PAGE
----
Action A.9 Elaboration of Integral Management Plans in the Demonstration Dehesas Network took up great part of Life’s time and personnel resources in its first phase, since it included two subtasks of great importance on which other actions depended, like the formalization of agreements (A.10) and the development of conservation actions (actions C). Thus, the development of this action consisted in the first place, in the development of the Integral Management Plans in the RDD (the 42 PGI of the initial RDD), thus obtaining a double result, one result being the testing of the initial PGI model, developed as part of the project, and the other being the diagnosis and definition of conservation actions to be carried out in each of the farms. The second subtask included in this action was the drafting of the project for actual conservation actions, which defined the C actions with precision, as well as their subsequent bidding and adjudication of works. The double task of this action entailed an important investment of time and effort on the part of all the project teams which was much greater than originally planned. This generated delays, which together with the administrative delays involved in the bidding for the works for the execution of the conservation actions, gave rise to important delays in the beginning of the C actions of the project, postponing their commencement until the second quarter of 2016 (initially planned for the last quarter of 2013) and leading to an extension request for the project.


The formalization of collaboration agreements with demonstration dehesas (A.10) was another milestone of the project, since it made possible to provide the legal basis for the execution of conservation actions in private farms. These agreements reflected exhaustively the specific conservation actions of each of the collaborating farms, based on the details defined in the conservation actions project (action A.9). Consequently, the development of this action was complicated, to which we must add difficult administrative procedures, with organizational changes in the Ministry of the Environment and Territorial Planning itself and some of its heads. In the end, 35 collaboration agreements and their subsequent addendums were drawn up, under the new grant agreement signed after the approval of the extension of the project completion period.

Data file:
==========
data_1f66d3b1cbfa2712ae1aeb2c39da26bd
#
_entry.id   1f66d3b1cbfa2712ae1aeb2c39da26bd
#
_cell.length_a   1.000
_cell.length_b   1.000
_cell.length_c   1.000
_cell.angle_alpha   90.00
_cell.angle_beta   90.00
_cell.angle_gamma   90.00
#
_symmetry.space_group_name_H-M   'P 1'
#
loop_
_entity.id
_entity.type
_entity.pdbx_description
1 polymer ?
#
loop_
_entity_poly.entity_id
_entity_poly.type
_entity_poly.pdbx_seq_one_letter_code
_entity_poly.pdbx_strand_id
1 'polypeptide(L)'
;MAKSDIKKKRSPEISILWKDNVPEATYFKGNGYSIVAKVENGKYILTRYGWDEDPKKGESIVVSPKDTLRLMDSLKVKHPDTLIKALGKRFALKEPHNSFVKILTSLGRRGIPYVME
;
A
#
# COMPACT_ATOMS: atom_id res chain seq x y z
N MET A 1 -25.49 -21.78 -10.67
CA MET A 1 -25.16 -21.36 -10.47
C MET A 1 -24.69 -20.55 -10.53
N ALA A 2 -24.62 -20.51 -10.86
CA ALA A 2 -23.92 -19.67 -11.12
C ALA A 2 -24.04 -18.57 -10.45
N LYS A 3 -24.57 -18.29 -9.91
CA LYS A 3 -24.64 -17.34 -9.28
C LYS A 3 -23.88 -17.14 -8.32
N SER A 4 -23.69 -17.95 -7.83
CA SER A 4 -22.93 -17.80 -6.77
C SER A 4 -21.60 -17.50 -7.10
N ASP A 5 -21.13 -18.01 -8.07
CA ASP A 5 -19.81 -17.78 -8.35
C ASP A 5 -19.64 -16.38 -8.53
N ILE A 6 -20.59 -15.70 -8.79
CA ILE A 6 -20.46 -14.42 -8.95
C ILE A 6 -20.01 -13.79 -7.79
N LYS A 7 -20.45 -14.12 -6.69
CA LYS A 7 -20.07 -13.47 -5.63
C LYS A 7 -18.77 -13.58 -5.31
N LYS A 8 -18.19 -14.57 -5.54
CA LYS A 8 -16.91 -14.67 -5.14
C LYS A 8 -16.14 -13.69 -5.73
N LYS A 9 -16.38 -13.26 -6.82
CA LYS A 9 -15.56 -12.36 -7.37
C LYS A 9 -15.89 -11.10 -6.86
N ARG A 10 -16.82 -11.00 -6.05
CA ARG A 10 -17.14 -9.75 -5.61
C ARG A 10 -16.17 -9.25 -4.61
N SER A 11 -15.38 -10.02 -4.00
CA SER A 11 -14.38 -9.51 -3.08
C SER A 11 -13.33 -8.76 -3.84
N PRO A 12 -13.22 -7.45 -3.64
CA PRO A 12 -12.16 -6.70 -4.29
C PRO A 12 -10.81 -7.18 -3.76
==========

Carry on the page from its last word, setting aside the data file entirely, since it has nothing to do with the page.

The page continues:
The Diagnostic Service for the seca (A.11) was launched in the RDD in the first stage, through the implementation of the protocols developed within action A.6 (field protocol and laboratory protocol), as well as of the nursery protocol developed in A.7. In this first phase, the AGAPA Laboratories of Vegetal Production and Health analyzed 152 samples from 20 farms showing symptoms of decay and more than 25 nursery plant samples. Once this phase was concluded, work began on the Diagnostic Service for the “Seca“, included in the Andalusian Government Catalogue of actions for the “seca“. At the same time, the AGAPA laboratories team was working on the development of a new molecular pathogen detection technique, through training in this area and the development of a set of tests that will lead to the development of new detection protocols.



Conservation actions